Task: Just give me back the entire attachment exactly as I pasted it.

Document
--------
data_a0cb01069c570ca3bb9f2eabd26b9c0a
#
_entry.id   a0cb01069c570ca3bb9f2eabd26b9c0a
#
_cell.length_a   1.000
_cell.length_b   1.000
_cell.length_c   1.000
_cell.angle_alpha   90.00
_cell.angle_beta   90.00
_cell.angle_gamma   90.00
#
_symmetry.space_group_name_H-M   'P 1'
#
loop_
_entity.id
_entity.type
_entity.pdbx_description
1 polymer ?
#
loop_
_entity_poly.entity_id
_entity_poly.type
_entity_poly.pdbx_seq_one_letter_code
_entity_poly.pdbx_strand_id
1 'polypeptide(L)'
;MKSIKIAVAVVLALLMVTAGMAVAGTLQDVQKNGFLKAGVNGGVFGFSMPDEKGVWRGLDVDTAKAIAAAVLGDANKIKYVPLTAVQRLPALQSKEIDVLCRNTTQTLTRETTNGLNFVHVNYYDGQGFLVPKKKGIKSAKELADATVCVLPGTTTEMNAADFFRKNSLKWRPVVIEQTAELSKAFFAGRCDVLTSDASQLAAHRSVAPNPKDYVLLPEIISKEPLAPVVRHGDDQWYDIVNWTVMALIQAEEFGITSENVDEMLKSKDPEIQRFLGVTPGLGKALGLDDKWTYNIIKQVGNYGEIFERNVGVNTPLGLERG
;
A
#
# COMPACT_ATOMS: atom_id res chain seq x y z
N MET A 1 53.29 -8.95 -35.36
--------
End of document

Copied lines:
data_a0cb01069c570ca3bb9f2eabd26b9c0a
#
_entry.id   a0cb01069c570ca3bb9f2eabd26b9c0a
#
_cell.length_a   1.000
_cell.length_b   1.000
_cell.length_c   1.000
_cell.angle_alpha   90.00
_cell.angle_beta   90.00
_cell.angle_gamma   90.00
#
_symmetry.space_group_name_H-M   'P 1'
#
loop_
_entity.id
_entity.type
_entity.pdbx_description
1 polymer ?
#
loop_
_entity_poly.entity_id
_entity_poly.type
_entity_poly.pdbx_seq_one_letter_code
_entity_poly.pdbx_strand_id
1 'polypeptide(L)'
;MKSIKIAVAVVLALLMVTAGMAVAGTLQDVQKNGFLKAGVNGGVFGFSMPDEKGVWRGLDVDTAKAIAAAVLGDANKIKYVPLTAVQRLPALQSKEIDVLCRNTTQTLTRETTNGLNFVHVNYYDGQGFLVPKKKGIKSAKELADATVCVLPGTTTEMNAADFFRKNSLKWRPVVIEQTAELSKAFFAGRCDVLTSDASQLAAHRSVAPNPKDYVLLPEIISKEPLAPVVRHGDDQWYDIVNWTVMALIQAEEFGITSENVDEMLKSKDPEIQRFLGVTPGLGKALGLDDKWTYNIIKQVGNYGEIFERNVGVNTPLGLERG
;
A
#
# COMPACT_ATOMS: atom_id res chain seq x y z
N MET A 1 53.29 -8.95 -35.36